Any chemical reaction where an atom or the functional group of a molecule is SUBSTITUTED by another atom or functional group. Substitution reactions can be nucleophilic or electrophilic. We will limit ourselves to nucleophilic substitutions.

Nucleophilic Substitution Reaction

Any substitution reaction that involves replacing of an atom or a functional group by a negatively charged ion or by an atom or functional group that has a lone pair of electrons. The negatively charged ion or the atoms/molecules having lone pair of electrons will get attracted towards the positively charged area of an atom or compound and thus it will try to replace the functional group or atom already attached to the positive area.

Examples:

Let us look at Bromomethane. Its chemical formula is CH3Br.

The alkyl CH3 is positive, while Bromine is negative. Now if it reacts with the Cyanide anion, the negatively charged Br will get replaced by CN-. The reaction will look like this -

CH3BR + CN- → CH3CN + BR- 

Again, if you look at chloromethane orCH3Cl. Here, CH3 is positive and Cl is negative. If the CH3Cl reacts with the hydroxide ion the Cl gets replaced by the negatively charged hydroxide ion. The reaction would look like this -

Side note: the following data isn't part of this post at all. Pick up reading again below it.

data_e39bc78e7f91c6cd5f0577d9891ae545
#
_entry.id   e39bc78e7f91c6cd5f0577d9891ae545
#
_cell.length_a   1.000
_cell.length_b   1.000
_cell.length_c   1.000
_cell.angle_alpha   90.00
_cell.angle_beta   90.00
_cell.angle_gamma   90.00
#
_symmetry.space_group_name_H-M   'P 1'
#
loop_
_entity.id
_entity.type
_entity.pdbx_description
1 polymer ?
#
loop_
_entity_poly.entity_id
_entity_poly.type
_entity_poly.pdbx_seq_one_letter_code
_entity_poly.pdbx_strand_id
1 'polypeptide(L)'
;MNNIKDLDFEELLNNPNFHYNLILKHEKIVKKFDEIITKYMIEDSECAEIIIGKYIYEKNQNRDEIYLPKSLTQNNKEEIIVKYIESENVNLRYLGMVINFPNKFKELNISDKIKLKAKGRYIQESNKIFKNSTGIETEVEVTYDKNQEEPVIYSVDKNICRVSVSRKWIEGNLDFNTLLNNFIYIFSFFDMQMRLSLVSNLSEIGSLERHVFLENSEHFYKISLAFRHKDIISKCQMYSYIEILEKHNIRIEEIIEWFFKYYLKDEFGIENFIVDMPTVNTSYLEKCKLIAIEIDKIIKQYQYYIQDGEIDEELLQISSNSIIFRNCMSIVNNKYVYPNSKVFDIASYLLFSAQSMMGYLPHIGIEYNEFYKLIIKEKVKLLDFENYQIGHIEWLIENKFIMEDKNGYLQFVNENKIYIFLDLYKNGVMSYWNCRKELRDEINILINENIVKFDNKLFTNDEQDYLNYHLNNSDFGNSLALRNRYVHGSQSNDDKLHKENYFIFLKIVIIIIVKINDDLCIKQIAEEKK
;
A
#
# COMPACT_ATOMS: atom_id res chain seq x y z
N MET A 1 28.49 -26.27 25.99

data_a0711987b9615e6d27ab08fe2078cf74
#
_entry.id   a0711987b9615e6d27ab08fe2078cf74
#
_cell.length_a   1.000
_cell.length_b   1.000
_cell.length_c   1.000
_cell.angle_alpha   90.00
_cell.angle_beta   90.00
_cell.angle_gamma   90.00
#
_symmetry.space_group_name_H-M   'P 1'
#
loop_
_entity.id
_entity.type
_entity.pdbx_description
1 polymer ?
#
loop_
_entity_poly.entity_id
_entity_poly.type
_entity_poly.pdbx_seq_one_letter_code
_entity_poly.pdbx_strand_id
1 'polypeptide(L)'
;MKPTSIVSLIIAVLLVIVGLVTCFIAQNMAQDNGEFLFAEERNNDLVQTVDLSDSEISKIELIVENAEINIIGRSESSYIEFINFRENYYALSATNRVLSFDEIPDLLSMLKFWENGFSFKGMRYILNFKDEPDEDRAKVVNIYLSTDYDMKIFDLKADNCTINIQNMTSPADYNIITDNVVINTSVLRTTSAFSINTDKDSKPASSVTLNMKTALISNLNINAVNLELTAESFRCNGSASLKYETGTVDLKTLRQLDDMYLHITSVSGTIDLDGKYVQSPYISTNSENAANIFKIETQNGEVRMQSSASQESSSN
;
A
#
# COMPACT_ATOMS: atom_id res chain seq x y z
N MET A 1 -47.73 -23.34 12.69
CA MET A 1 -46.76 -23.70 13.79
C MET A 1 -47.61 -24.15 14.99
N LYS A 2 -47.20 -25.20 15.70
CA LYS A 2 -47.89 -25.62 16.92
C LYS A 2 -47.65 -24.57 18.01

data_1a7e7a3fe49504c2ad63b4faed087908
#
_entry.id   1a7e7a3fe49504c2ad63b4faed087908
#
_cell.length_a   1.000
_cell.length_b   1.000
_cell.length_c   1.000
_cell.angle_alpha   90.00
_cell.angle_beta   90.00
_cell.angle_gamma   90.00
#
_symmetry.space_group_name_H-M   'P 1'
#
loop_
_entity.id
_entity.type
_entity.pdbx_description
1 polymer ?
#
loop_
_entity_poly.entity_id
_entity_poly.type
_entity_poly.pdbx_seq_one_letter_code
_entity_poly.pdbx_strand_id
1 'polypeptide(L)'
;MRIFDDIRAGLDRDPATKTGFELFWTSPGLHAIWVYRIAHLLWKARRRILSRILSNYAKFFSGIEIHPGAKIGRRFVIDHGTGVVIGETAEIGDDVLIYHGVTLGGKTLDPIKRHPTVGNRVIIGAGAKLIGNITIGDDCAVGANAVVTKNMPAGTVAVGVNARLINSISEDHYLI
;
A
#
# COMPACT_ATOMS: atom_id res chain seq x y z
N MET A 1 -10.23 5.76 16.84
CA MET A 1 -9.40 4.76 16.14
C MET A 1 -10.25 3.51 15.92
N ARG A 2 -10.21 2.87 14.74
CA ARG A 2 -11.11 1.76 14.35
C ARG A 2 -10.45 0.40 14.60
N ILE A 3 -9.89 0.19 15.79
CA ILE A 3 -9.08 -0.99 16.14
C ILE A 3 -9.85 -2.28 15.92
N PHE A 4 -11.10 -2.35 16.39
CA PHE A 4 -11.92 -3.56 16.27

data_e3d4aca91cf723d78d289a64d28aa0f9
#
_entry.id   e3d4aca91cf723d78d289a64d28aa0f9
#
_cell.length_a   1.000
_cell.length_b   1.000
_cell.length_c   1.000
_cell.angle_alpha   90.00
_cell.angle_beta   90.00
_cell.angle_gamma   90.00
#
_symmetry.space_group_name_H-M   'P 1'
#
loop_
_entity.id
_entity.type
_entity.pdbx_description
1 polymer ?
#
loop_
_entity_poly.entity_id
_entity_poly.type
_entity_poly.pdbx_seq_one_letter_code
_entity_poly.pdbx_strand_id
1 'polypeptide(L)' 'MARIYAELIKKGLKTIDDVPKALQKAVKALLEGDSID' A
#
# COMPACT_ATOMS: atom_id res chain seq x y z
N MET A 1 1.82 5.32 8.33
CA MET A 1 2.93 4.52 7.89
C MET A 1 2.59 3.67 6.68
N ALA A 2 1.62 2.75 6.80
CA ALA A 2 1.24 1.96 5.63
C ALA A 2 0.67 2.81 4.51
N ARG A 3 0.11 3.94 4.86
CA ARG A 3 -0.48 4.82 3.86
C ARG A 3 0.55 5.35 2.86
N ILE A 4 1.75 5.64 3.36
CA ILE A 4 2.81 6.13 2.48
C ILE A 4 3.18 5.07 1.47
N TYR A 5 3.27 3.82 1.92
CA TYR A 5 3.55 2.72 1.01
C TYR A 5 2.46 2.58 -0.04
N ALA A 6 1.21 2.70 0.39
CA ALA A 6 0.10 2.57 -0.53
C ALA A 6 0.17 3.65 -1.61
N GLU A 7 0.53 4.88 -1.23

CH3Cl + OH- → CH3OH + Cl-

What is happening in each of the two reactions is - one negatively charged atom/molecule is getting replaced by another negatively charged atom/molecule. 

Types of Nucleophilic Substitution Reaction

There are two types of nucleophilic substitution reaction:

  • Sn1

  • Sn2

Basically Sn1 involves unimolecular reaction and Sn2 involves bimolecular reaction. Let us delve deeper and understand the differences between them.

Difference Between Sn1 and Sn2:

    Sn1

          Sn2

Sn1 is a unimolecular reaction

Sn2 is a bimolecular reaction